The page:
The Utility of the Energy Renaissance

The 'energy renaissance' has created mercurial pockets of economic activity throughout the country. Utility companies in these regions benefit from the growth that ensues. One company in particular benefits from both fracking and the industrial renaissance.

May 29, 2014 at 2:05PM

The most economically vibrant areas in the country are those involved in the North American 'energy renaissance.' These pockets of economic activity have much lower unemployment rates and higher job growth than the rest of the country.

Consider this: the two metropolitan areas with the lowest unemployment rates are Midland-Odessa, TX, followed by Bismarck, ND. Both of these sit on shale plays: The Wolfcamp and the Bakken, respectively. The metropolitan area with the highest job growth is consistently Houston, TX, the "buckle" of the Gulf Coast petrochemical belt and the headquarters of most American energy companies.

Within the utilities sector, it should be no surprise that the companies with the healthiest growth prospects will be those utilities that serve areas involved in the "energy renaissance." This includes horizontal drilling areas, but is not limited to just that.


Houston Ship Channel, America's most important energy hub. Source: Wikipedia

Due to various regulations, producers cannot easily export oil or gas to other countries. This has resulted in lower realized oil and gas prices within the U.S. Because natural gas is an important input cost in so many industrial products, low U.S. gas prices have given U.S. manufacturers a newfound, competitive edge. This has led to an industrial renaissance along the U.S. Gulf Coast, which is home to many refining, petrochemical, and plastics facilities. 

Entergy Corporation (NYSE:ETR) is in not one, but two energy renaissance sweet spots, one of which has only begun to deliver load growth for the company. Entergy operates in two segments. The first is nuclear power generation in New England. That is a fairly stable business which sells its power to transmission companies in that area. The second part of Entergy, and the more promising one for now, is its transmission and distribution business in Arkansas, Mississippi, eastern Texas, and Louisiana.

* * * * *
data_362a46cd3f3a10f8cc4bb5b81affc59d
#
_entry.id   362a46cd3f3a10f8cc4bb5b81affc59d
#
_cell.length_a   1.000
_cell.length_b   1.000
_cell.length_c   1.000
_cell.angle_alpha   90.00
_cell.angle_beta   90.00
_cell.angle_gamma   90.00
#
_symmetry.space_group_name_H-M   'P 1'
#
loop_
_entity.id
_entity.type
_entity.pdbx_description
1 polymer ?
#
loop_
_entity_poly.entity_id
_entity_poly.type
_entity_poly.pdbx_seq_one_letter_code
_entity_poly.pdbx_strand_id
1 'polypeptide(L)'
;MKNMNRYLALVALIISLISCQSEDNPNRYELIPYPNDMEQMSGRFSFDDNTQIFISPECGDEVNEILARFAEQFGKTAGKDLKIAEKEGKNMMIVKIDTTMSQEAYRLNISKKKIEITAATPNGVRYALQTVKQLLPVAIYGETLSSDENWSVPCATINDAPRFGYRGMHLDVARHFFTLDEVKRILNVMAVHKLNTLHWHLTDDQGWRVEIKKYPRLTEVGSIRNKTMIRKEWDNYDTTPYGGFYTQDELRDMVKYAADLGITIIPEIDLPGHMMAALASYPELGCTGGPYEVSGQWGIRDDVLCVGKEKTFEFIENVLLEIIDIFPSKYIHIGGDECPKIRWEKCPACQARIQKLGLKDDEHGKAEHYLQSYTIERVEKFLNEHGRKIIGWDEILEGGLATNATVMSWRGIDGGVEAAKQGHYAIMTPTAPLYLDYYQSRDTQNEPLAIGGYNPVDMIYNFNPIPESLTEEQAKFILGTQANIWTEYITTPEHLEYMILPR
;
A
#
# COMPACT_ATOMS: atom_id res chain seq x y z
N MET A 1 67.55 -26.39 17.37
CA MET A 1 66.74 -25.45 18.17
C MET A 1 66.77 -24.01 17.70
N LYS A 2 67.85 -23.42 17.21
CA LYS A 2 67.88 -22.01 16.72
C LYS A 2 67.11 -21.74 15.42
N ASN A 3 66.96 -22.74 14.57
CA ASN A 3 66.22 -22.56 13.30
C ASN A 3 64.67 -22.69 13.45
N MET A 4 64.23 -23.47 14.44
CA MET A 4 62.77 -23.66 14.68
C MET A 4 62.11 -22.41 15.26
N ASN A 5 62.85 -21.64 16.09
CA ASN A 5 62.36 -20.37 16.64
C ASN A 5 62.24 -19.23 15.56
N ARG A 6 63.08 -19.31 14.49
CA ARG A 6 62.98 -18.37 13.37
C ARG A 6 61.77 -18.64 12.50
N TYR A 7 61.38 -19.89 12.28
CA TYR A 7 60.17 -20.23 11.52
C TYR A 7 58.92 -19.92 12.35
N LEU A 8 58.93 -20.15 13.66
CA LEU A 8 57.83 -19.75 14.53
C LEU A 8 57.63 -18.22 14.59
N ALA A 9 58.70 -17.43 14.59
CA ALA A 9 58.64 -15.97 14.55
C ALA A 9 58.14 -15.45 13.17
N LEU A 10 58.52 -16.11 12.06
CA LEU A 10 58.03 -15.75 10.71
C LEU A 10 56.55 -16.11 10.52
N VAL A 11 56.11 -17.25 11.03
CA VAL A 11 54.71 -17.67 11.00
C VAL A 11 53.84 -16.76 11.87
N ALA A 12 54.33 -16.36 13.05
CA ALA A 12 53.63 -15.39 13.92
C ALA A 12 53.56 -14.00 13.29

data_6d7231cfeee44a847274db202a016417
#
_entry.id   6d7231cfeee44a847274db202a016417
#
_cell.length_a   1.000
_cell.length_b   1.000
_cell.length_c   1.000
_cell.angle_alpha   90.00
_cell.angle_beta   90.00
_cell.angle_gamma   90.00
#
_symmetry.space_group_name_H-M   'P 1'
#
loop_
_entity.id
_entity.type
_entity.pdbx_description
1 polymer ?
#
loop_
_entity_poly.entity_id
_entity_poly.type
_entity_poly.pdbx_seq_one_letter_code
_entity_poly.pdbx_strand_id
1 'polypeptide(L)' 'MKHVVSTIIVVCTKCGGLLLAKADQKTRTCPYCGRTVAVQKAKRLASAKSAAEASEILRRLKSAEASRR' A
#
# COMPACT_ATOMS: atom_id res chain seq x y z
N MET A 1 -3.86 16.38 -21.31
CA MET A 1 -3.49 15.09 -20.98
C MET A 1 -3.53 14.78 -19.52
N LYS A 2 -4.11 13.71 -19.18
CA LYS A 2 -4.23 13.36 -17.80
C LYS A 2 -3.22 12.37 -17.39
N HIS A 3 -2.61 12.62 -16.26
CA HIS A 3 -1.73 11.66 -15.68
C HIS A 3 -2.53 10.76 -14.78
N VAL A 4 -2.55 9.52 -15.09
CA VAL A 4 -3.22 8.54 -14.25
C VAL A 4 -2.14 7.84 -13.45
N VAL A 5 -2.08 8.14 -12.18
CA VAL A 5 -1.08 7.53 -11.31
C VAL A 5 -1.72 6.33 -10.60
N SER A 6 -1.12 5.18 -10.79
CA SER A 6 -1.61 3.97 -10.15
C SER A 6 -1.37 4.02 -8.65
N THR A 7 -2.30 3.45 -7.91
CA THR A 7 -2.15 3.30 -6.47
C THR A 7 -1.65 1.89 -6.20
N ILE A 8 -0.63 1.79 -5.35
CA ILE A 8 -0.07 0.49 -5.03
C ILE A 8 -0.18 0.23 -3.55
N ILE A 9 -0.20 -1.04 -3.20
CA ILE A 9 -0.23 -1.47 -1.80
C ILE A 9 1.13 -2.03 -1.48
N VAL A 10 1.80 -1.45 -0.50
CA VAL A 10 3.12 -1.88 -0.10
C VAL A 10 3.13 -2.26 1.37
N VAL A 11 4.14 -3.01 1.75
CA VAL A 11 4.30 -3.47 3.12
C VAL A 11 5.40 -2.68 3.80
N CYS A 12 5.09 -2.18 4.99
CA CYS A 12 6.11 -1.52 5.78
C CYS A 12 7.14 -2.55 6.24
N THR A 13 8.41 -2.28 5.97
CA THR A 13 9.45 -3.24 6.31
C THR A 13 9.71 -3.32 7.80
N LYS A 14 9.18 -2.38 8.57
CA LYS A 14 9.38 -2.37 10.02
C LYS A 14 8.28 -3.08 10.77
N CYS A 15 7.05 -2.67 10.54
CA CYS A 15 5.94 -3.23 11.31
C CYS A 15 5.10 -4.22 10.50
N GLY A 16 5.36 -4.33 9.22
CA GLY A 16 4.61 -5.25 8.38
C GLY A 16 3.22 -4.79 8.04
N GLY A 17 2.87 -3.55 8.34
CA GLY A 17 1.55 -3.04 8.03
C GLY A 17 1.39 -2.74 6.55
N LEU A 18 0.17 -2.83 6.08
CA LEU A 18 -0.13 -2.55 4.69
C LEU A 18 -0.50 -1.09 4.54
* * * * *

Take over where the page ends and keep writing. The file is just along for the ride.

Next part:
Strong growth prospects
Entergy operates all along the Louisiana Gulf Coast, an area that is economically flourishing thanks to low natural gas prices and the subsequent industrial resurgence. In addition to the competitive advantage afforded to the Gulf Coast industrial complex, Entergy's utility business has focused on nuclear energy and natural gas, both of which are low-cost sources of power. Unlike coal, nuclear energy and natural gas remain relatively unharassed by federal regulators at this time.

Thanks to friendly state-level regulations, the burden placed on Entergy to build high-cost, inefficient "green energy" generation has been relatively light. This has allowed the utility to keep its prices low and provide yet another competitive advantage to industry in the region. Gulf Coast industry will drive 5%-7% net income growth in the utility segment through at least 2016. This puts Entergy ahead of even top-tier growth utilities such as American Electric Power (NYSE:AEP) and Wisconsin Energy (NYSE:WEC)

I think 5%-7% growth is very understated. This is because eastern Louisiana and southwestern Mississippi are also home to the nascent Tuscaloosa Marine Shale, a play that has only begun to develop. I believe that any continued development in the Tuscaloosa Marine Shale will build upon the 5%-7% net income growth rate. Entergy has a lot of growth upside.

Bottom line: Help yourself
Unlike many of the other top-tier growth utilities, Entergy still trades at a very reasonable valuation of around just 13 times trailing earnings. It also yields a generous 4.5%. I believe that part of this is because Wall Street has not yet fully woken up to the fact that Entergy has upside from not only the Gulf Coast industrial complex but also the Tuscaloosa Marine Shale. In addition, Entergy benefits from business-friendly regulations which allow the utility segment to transmit and distribute low-cost energy. 

Casey Hoerth has no position in any stocks mentioned. The Motley Fool recommends Wisconsin Energy. Try any of our Foolish newsletter services free for 30 days. We Fools may not all hold the same opinions, but we all believe that considering a diverse range of insights makes us better investors. The Motley Fool has a disclosure policy.

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